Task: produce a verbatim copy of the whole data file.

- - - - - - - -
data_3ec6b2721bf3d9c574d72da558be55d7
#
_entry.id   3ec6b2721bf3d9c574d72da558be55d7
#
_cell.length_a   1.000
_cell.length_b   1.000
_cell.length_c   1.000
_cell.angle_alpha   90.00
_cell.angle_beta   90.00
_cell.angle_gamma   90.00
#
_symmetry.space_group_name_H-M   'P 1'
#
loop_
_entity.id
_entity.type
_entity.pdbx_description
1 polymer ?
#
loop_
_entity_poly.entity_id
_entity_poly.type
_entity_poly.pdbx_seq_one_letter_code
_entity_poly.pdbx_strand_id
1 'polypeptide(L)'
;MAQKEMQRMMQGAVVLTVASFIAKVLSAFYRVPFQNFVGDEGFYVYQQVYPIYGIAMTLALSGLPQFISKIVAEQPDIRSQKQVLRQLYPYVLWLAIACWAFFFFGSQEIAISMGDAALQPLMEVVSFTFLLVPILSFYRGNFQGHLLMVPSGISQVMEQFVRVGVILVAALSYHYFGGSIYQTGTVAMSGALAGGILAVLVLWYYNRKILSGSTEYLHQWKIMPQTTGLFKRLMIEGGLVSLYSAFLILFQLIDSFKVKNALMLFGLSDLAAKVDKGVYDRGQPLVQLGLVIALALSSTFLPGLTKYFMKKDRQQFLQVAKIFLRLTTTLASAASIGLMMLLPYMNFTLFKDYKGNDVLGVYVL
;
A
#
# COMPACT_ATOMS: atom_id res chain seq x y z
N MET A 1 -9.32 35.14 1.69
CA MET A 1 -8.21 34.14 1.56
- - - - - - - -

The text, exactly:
data_3ec6b2721bf3d9c574d72da558be55d7
#
_entry.id   3ec6b2721bf3d9c574d72da558be55d7
#
_cell.length_a   1.000
_cell.length_b   1.000
_cell.length_c   1.000
_cell.angle_alpha   90.00
_cell.angle_beta   90.00
_cell.angle_gamma   90.00
#
_symmetry.space_group_name_H-M   'P 1'
#
loop_
_entity.id
_entity.type
_entity.pdbx_description
1 polymer ?
#
loop_
_entity_poly.entity_id
_entity_poly.type
_entity_poly.pdbx_seq_one_letter_code
_entity_poly.pdbx_strand_id
1 'polypeptide(L)'
;MAQKEMQRMMQGAVVLTVASFIAKVLSAFYRVPFQNFVGDEGFYVYQQVYPIYGIAMTLALSGLPQFISKIVAEQPDIRSQKQVLRQLYPYVLWLAIACWAFFFFGSQEIAISMGDAALQPLMEVVSFTFLLVPILSFYRGNFQGHLLMVPSGISQVMEQFVRVGVILVAALSYHYFGGSIYQTGTVAMSGALAGGILAVLVLWYYNRKILSGSTEYLHQWKIMPQTTGLFKRLMIEGGLVSLYSAFLILFQLIDSFKVKNALMLFGLSDLAAKVDKGVYDRGQPLVQLGLVIALALSSTFLPGLTKYFMKKDRQQFLQVAKIFLRLTTTLASAASIGLMMLLPYMNFTLFKDYKGNDVLGVYVL
;
A
#
# COMPACT_ATOMS: atom_id res chain seq x y z
N MET A 1 -9.32 35.14 1.69
CA MET A 1 -8.21 34.14 1.56